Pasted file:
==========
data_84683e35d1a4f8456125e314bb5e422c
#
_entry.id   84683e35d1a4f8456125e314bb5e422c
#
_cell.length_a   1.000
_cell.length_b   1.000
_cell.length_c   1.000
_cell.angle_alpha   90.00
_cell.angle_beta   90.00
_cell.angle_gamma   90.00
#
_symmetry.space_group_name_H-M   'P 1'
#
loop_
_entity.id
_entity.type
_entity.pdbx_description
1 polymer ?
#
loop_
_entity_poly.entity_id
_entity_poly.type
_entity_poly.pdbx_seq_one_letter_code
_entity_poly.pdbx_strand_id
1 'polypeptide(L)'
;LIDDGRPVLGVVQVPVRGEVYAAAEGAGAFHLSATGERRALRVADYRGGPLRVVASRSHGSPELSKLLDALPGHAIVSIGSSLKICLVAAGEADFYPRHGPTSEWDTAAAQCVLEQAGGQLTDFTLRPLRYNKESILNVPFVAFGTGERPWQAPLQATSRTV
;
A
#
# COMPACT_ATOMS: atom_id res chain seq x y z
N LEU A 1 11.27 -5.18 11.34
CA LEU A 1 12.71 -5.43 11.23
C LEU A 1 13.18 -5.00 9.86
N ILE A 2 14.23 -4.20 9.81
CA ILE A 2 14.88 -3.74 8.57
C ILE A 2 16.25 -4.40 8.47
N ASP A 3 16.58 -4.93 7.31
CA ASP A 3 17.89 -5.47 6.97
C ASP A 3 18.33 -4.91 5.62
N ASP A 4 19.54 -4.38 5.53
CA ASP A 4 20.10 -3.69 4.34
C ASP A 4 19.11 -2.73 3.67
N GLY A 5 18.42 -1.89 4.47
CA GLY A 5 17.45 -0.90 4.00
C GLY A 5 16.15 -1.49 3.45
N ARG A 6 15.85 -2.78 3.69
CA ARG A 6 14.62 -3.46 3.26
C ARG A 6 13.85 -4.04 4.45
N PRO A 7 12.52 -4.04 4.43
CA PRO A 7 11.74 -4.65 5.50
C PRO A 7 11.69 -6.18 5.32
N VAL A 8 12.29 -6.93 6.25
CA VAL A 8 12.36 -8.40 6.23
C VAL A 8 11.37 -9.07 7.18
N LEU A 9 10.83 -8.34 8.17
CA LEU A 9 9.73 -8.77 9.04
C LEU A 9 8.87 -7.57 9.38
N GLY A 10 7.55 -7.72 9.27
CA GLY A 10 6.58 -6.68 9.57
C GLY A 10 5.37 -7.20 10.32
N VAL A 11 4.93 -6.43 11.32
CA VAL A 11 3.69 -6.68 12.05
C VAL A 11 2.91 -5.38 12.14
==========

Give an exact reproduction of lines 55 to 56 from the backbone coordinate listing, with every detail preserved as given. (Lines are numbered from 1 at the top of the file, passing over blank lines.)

N LEU A 9 10.83 -8.34 8.17
CA LEU A 9 9.73 -8.77 9.04